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Michigan State Keeps Arizona In Check, 74-60
Courtesy: Arizona Athletics
Release: 12/15/2001
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Courtesy: Arizona Athletics
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Dec 15, 2001

Box Score

By LARRY LAGE
AP Sports Writer

EAST LANSING, Mich. - The streak lives.

It started at Michigan State 45 months ago with players such as Morris Peterson, and it continued Saturday with some Spartans few have heard of.

Adam Ballinger scored a career-high 18 points and grabbed nine rebounds as the 23rd-ranked Spartans beat No. 6 Arizona 74-60 to extend the nation's longest home winning streak to 50 games.

"They realized that this was their chance to make a mark for themselves," Michigan State coach Tom Izzo said. "This is the first mark they get to make. It's not the biggest thing in the world, it's not going to make national news, but it's important to our program and it's important those players."

The Spartans (6-3) got off to a good start, never trailed and held off the Wildcats (5-2) after they began the second half with a 10-0 run.

When some key Michigan State players were in foul trouble with about 10 minutes left, two freshmen and a walk-on were able to do enough to maintain the lead.

The 50 straight wins at the Breslin Center ties a Big Ten record held by Ohio State (1959-63) and Indiana (1991-95). Just seven of Michigan State's 50 wins at home have been by less than 10 points.

"This is a great win for this young team," Ballinger said. "Some guys won't realize what 50 wins means, but I was here when it started during my redshirt year. A lot of guys put a lot of hard work into this and we didn't want to let them down."

Marcus Taylor had 19 points, six assists and six rebounds while helping the defensive effort against Jason Gardner, who scored 17 points on 3-of-14 shooting. Gardner entered the game averaging 24.2 points.

"We shut down the guy we needed to," Taylor said.

Luke Walton and Rick Anderson each scored 15 points for Arizona, which began the season unranked but rose to sixth after beating Maryland, Florida, Texas, Illinois and Texas.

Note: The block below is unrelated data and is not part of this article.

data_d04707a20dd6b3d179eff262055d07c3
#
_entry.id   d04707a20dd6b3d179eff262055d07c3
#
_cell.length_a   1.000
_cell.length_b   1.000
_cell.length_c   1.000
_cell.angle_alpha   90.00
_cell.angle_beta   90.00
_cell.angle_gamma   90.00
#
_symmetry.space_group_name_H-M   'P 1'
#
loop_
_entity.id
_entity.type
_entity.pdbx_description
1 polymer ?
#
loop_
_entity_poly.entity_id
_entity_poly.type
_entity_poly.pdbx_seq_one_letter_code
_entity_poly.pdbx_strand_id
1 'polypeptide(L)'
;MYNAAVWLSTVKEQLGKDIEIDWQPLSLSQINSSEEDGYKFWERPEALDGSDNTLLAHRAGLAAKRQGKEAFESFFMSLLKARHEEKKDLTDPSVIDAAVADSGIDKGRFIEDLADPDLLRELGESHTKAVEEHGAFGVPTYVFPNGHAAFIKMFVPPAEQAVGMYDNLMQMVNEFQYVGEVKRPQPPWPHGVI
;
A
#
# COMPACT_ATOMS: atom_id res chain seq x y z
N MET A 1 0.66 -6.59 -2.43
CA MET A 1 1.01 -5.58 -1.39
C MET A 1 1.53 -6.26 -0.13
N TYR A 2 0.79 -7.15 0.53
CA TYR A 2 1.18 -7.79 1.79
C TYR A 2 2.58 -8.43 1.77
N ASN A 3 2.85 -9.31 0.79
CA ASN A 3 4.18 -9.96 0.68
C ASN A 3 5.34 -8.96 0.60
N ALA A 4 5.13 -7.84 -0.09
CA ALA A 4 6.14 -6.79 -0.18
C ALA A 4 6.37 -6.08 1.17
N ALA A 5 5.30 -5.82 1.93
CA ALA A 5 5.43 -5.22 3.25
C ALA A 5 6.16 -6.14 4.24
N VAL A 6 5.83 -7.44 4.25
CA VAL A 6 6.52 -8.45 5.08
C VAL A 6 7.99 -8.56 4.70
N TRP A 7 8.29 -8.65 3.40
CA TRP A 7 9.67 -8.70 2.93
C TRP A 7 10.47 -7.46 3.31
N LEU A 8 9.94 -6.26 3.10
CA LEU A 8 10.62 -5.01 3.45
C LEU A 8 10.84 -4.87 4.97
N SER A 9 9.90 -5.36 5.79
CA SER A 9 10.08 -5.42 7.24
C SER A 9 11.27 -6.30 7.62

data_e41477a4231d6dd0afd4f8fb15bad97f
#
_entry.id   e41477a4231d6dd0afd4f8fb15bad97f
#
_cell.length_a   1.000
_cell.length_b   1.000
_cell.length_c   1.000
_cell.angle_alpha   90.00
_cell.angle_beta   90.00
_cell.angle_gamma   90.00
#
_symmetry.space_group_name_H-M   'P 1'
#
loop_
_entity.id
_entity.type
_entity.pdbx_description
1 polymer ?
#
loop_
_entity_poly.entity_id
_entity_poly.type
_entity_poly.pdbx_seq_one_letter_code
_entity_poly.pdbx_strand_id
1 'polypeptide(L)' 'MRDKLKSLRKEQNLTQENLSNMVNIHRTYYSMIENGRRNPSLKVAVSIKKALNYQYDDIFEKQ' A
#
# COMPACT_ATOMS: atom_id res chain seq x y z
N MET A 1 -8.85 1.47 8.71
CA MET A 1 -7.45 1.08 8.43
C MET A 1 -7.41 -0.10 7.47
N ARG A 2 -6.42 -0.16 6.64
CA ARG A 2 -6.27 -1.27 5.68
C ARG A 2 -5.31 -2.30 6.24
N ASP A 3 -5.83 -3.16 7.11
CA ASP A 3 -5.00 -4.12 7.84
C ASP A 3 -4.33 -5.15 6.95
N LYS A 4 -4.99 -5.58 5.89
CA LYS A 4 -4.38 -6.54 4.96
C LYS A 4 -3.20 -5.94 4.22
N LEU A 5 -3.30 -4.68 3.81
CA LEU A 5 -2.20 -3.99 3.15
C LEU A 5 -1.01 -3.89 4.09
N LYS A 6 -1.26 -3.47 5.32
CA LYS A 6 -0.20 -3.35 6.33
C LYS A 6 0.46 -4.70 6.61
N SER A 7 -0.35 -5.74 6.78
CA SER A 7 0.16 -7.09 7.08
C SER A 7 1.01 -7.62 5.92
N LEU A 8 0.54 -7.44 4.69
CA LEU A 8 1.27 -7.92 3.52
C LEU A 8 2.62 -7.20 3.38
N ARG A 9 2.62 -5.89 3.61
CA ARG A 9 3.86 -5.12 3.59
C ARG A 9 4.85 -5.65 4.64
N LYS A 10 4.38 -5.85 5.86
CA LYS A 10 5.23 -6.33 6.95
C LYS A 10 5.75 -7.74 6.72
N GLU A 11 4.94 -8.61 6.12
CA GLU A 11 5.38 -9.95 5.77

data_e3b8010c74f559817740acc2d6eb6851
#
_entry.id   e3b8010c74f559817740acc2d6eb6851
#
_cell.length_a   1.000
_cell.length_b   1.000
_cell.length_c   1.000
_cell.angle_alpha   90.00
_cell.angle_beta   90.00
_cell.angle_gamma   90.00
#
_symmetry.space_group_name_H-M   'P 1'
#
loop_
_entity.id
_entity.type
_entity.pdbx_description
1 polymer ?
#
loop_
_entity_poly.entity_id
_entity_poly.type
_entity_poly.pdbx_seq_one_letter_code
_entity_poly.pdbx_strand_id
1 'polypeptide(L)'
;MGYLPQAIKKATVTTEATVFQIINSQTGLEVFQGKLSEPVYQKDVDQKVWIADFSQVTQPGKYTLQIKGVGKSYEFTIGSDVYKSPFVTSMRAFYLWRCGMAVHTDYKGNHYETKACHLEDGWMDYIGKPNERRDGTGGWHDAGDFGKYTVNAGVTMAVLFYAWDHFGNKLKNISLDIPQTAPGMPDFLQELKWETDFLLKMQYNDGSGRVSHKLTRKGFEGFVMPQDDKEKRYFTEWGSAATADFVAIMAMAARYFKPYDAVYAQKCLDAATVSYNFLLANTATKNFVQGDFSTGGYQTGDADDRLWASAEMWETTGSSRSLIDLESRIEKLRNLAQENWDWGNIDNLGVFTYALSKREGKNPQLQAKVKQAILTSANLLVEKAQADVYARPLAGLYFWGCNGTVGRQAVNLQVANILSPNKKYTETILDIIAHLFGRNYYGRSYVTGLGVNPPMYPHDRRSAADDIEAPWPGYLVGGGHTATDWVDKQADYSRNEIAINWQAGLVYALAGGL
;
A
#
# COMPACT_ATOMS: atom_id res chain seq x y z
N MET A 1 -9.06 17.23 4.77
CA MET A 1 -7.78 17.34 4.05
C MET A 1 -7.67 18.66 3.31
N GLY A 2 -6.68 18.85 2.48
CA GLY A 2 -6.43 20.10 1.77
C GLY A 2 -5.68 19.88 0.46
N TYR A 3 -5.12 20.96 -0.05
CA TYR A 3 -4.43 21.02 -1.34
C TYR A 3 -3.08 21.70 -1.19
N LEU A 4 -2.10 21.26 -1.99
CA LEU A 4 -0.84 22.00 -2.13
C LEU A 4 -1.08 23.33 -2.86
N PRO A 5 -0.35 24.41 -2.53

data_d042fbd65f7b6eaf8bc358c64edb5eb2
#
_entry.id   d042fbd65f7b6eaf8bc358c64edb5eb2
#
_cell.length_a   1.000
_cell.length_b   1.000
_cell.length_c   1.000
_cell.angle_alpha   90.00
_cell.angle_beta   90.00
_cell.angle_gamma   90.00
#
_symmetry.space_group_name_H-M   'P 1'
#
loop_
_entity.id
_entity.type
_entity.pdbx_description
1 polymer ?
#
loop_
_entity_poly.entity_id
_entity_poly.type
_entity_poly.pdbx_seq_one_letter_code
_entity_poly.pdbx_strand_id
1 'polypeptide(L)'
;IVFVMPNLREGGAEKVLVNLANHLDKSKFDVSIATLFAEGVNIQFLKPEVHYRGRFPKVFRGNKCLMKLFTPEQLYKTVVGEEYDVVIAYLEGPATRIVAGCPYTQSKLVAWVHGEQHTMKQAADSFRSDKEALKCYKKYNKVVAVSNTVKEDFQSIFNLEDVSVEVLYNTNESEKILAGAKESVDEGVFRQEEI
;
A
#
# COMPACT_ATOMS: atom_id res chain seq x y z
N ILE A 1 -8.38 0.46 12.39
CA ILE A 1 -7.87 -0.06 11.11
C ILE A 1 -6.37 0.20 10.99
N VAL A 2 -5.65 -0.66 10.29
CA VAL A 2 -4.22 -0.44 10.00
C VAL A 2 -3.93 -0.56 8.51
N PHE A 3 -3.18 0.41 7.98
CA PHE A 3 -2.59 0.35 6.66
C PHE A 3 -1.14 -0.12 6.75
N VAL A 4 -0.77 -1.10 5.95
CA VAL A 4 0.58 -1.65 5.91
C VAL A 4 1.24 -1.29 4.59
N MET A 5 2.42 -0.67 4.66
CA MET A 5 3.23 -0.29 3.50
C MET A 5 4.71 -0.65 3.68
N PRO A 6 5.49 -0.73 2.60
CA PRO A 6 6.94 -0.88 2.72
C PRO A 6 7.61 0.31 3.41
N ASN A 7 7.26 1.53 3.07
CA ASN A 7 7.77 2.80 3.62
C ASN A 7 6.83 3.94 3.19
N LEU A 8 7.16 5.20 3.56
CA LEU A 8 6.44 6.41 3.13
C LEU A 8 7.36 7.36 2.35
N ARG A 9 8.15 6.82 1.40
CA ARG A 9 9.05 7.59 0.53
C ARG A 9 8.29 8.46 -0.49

"I'm disgusted," Anderson said. "We came out like turtles, mentally weak and unprepared. They ran past us like hares and were just tougher than us."

The teams played for the third straight season, but the only things similar were their uniforms and their need to replace stars.

Gardner and Michigan State's Aloysius Anagonye were the only returning starters from last year's meeting in the Final Four, which Arizona won to end the Spartans' hopes for repeating as national champions.

The Wildcats saw three players - Richard Jefferson, Gilbert Arenas and Michael Wright - enter the NBA draft as underclassmen and Loren Woods leave as a senior.

The Spartans lost two players early - Jason Richardson and Zach Randolph - to the NBA and five seniors, including Andre Hutson and Charlie Bell.

Michigan State has won four straight Big Ten titles and advanced to the Final Four three consecutive seasons because of its defense and rebounding.

The Spartans outrebounded Arizona 46-36 and held it to 30.2 percent shooting.

"We realize that everything we have here is because of the guys from the past," Taylor said. "We knew they were going to watch us play, so we wanted to make them proud."

Michigan State's suffocating defense held Arizona to 17.9 percent shooting in the first half and helped it take a 13-point lead midway through the first half and a 38-22 halftime lead. Gardner was 0-for-7 in the first half.

"Jason is really a key, key guy for us," Arizona coach Lute Olson said. "If he's not knocking down shots, like in the first half, we're going to have problems. I think he sometimes feels like he has to do too much."

Arizona began the second half with the 10-0 run and later, a layup by Walton pulled it within five with just under 12 minutes to play. Michigan State responded with an 11-2 run to take a 54-42 lead and control of the game for good.

Michigan State's fans, especially the student section, "The Izzone," began to make their presence felt by Arizona when they waited outside the arena to shout at the team bus more than an hour before the game.

Then they created chaos early and often for the Wildcats during the game with their cheers and jeers.

"That's an atmosphere that is second to none," Izzo said. "That's an atmosphere that elite programs have.

"That atmosphere got us a win, don't kid yourself."

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